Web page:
Piano Hero

In the context of contemporary art, curatorial thought has developed into a key element of a well-formed presentation. In their works, curators and artists deliberately adopt expressive means that, when conceptually combined, reveal specific social, historical or cultural contexts.
The Piano Hero is a research into the image and activity of the contemporary pianist. The genre of a piano recital, still holding the leading position in our concert halls, echoes the Romanticism idea of the piano hero where complicated music programmes are performed from memory and the piano is set at a 90-degree angle to the audience (so that the spectators could observe the virtuoso technique and facial expressions of the pianist). In the meantime, already at the beginning of the 20th century, compositional ideas started taking a different direction, i.e. conceptual works appear, media and advanced techniques become employed. It might seem as a paradox, but the formats of presenting music in the concert halls still remain unchanged.

Musicologist Alex Ross says, "The problem is not that today's way of performing music at concerts has become desperately trite, but that music, for a way too long, has been kept constrained in the same format which is reproduced almost universally."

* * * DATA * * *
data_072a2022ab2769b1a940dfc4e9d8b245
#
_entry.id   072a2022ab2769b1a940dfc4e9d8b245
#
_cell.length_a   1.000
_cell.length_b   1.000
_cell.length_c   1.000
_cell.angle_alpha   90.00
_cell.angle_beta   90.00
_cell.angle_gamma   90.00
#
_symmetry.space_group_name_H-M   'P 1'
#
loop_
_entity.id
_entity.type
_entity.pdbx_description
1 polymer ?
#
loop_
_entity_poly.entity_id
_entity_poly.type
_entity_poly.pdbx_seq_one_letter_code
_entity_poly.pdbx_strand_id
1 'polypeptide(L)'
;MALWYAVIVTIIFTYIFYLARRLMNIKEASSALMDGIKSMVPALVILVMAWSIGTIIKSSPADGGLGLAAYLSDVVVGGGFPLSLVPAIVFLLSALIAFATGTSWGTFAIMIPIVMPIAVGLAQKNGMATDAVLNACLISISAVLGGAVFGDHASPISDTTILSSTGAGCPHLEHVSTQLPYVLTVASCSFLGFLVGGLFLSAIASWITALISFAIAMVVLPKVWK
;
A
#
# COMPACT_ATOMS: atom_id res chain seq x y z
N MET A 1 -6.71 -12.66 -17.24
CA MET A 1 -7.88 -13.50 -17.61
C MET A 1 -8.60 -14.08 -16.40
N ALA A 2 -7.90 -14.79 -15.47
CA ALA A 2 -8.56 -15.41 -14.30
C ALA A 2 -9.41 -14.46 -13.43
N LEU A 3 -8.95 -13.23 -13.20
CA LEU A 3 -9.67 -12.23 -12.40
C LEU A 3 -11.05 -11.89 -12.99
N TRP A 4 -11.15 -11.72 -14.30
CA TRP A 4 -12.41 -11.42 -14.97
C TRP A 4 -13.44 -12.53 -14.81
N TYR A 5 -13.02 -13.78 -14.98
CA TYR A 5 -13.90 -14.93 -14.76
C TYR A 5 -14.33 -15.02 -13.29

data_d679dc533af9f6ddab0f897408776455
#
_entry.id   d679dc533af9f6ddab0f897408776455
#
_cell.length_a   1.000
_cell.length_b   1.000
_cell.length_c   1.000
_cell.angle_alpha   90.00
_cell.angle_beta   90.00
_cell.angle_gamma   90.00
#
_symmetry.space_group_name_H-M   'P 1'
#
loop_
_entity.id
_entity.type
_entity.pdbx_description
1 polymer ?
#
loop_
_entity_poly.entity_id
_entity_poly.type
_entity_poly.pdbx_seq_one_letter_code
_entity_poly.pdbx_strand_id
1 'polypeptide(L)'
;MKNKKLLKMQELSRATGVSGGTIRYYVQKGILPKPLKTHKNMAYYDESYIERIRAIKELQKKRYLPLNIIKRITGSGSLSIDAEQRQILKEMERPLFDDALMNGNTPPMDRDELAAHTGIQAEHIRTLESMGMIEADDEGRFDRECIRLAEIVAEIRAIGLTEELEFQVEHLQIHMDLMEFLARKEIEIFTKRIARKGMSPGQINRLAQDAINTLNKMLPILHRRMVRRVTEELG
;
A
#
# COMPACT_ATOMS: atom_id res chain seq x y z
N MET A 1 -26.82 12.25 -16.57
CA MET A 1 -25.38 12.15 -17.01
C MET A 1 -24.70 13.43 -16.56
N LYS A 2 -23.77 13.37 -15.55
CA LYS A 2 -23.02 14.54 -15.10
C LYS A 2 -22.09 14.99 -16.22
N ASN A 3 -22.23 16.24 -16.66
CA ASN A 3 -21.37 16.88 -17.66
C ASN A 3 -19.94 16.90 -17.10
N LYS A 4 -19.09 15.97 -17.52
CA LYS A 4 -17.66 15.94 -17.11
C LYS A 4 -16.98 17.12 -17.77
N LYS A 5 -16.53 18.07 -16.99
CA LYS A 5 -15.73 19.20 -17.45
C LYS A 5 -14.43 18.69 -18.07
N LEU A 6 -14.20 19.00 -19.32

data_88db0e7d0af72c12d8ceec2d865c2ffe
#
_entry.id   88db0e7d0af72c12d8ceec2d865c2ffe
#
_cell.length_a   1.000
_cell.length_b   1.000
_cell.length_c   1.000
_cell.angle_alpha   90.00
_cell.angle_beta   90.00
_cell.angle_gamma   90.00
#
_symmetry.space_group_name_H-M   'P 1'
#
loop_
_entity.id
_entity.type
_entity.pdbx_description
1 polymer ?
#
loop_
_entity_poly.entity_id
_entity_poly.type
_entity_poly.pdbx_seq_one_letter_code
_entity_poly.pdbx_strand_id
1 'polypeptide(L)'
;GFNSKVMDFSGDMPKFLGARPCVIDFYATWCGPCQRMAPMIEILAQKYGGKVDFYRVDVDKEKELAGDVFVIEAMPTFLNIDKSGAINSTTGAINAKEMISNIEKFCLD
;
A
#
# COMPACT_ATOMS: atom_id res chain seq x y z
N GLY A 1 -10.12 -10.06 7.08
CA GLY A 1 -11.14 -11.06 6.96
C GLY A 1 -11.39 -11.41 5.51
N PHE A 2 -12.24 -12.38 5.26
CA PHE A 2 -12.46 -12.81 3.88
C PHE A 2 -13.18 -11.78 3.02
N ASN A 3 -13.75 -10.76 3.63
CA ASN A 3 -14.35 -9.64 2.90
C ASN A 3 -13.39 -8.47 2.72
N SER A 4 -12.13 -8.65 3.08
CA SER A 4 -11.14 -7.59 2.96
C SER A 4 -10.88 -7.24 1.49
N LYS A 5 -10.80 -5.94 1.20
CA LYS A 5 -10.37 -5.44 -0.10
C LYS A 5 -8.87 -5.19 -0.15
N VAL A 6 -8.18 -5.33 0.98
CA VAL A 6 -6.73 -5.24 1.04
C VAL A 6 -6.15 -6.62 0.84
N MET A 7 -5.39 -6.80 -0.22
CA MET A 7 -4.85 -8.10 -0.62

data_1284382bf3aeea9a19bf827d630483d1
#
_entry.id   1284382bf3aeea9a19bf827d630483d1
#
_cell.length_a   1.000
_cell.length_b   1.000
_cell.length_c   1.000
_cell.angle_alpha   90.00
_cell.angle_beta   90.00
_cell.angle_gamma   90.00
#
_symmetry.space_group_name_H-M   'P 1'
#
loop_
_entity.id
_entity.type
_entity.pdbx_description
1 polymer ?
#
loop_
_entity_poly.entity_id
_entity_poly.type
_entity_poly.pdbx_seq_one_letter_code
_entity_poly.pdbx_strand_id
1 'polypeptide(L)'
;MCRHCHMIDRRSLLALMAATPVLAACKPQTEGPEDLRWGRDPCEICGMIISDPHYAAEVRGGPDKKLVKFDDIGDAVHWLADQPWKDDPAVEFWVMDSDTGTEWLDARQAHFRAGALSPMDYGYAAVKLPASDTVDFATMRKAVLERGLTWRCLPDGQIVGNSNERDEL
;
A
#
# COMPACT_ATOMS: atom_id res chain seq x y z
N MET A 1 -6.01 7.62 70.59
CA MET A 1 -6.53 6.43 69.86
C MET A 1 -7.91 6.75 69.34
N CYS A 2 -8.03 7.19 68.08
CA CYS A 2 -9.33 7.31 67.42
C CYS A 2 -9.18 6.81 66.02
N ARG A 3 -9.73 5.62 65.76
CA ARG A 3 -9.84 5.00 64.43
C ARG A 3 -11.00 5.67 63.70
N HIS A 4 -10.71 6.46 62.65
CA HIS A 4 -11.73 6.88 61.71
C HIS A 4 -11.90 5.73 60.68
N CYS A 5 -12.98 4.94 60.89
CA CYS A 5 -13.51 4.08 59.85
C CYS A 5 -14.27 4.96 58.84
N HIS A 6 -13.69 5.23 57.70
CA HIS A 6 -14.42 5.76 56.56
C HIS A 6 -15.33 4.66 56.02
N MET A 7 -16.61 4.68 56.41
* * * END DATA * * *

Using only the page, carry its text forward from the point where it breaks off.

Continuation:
The key message of The Piano Hero is to present compositions of the 19th, 20th and 21st centuries that reflect the diversity of the piano repertoire along with the variable curve and wide possibilities of the pianist's performance on the stage.


Francesco Filidei – Toccata
Johannes Kreidler – Study for Piano, Audio and Video Playback
Ferenz Liszt – Rhapsodhy Nr. 2
John Cage – 4.33
Henry Cowell – The Banshee
Stefan Prins – Piano Hero #1)

Performer: Marta Finkelštein
Visualisation director: Kornelijus Jaroševičius

Light Design: Giedrius Gurevičius

Sound: MiSC

picture by Modestas Endriuška